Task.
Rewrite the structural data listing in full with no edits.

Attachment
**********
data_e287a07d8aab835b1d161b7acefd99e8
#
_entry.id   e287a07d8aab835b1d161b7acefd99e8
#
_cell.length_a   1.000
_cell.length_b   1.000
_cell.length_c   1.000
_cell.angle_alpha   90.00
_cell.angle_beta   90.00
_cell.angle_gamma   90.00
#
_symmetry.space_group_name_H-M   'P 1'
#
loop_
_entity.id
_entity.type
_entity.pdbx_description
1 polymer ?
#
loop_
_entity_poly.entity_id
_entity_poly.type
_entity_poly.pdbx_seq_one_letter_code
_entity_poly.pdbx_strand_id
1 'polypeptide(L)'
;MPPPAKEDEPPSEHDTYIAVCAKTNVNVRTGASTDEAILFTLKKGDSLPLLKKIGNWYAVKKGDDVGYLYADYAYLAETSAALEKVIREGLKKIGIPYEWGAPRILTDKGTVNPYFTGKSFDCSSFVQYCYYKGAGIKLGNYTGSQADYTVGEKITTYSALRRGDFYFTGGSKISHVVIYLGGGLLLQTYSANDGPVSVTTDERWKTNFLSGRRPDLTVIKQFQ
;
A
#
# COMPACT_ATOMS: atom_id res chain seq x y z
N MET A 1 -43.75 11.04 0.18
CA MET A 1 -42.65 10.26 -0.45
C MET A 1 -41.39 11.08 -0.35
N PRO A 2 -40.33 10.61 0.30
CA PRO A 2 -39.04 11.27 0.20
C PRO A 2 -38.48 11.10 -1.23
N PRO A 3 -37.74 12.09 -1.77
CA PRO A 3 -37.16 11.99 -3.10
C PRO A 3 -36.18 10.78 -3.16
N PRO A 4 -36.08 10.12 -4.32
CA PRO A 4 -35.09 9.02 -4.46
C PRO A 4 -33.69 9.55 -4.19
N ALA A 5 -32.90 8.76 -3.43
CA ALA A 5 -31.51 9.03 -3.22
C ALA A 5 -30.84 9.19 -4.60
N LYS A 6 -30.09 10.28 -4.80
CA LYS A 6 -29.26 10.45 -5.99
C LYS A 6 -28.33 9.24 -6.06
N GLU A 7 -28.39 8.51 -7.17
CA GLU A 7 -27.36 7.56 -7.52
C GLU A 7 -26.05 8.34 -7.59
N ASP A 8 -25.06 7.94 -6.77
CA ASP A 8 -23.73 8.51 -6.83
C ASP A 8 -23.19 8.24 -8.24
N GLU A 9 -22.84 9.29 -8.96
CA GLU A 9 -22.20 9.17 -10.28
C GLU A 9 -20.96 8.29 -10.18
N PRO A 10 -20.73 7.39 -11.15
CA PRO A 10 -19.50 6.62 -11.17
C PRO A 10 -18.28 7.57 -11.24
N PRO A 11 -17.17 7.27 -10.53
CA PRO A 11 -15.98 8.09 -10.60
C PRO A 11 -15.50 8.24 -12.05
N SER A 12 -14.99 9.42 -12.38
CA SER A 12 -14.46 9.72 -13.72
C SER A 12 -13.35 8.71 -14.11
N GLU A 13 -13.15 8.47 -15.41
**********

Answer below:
data_e287a07d8aab835b1d161b7acefd99e8
#
_entry.id   e287a07d8aab835b1d161b7acefd99e8
#
_cell.length_a   1.000
_cell.length_b   1.000
_cell.length_c   1.000
_cell.angle_alpha   90.00
_cell.angle_beta   90.00
_cell.angle_gamma   90.00
#
_symmetry.space_group_name_H-M   'P 1'
#
loop_
_entity.id
_entity.type
_entity.pdbx_description
1 polymer ?
#
loop_
_entity_poly.entity_id
_entity_poly.type
_entity_poly.pdbx_seq_one_letter_code
_entity_poly.pdbx_strand_id
1 'polypeptide(L)'
;MPPPAKEDEPPSEHDTYIAVCAKTNVNVRTGASTDEAILFTLKKGDSLPLLKKIGNWYAVKKGDDVGYLYADYAYLAETSAALEKVIREGLKKIGIPYEWGAPRILTDKGTVNPYFTGKSFDCSSFVQYCYYKGAGIKLGNYTGSQADYTVGEKITTYSALRRGDFYFTGGSKISHVVIYLGGGLLLQTYSANDGPVSVTTDERWKTNFLSGRRPDLTVIKQFQ
;
A
#
# COMPACT_ATOMS: atom_id res chain seq x y z
N MET A 1 -43.75 11.04 0.18
CA MET A 1 -42.65 10.26 -0.45
C MET A 1 -41.39 11.08 -0.35
N PRO A 2 -40.33 10.61 0.30
CA PRO A 2 -39.04 11.27 0.20
C PRO A 2 -38.48 11.10 -1.23
N PRO A 3 -37.74 12.09 -1.77
CA PRO A 3 -37.16 11.99 -3.10
C PRO A 3 -36.18 10.78 -3.16
N PRO A 4 -36.08 10.12 -4.32
CA PRO A 4 -35.09 9.02 -4.46
C PRO A 4 -33.69 9.55 -4.19
N ALA A 5 -32.90 8.76 -3.43
CA ALA A 5 -31.51 9.03 -3.22
C ALA A 5 -30.84 9.19 -4.60
N LYS A 6 -30.09 10.28 -4.80
CA LYS A 6 -29.26 10.45 -5.99
C LYS A 6 -28.33 9.24 -6.06
N GLU A 7 -28.39 8.51 -7.17
CA GLU A 7 -27.36 7.56 -7.52
C GLU A 7 -26.05 8.34 -7.59
N ASP A 8 -25.06 7.94 -6.77
CA ASP A 8 -23.73 8.51 -6.83
C ASP A 8 -23.19 8.24 -8.24
N GLU A 9 -22.84 9.29 -8.96
CA GLU A 9 -22.20 9.17 -10.28
C GLU A 9 -20.96 8.29 -10.18
N PRO A 10 -20.73 7.39 -11.15
CA PRO A 10 -19.50 6.62 -11.17
C PRO A 10 -18.28 7.57 -11.24
N PRO A 11 -17.17 7.27 -10.53
CA PRO A 11 -15.98 8.09 -10.60
C PRO A 11 -15.50 8.24 -12.05
N SER A 12 -14.99 9.42 -12.38
CA SER A 12 -14.46 9.72 -13.72
C SER A 12 -13.35 8.71 -14.11
N GLU A 13 -13.15 8.47 -15.41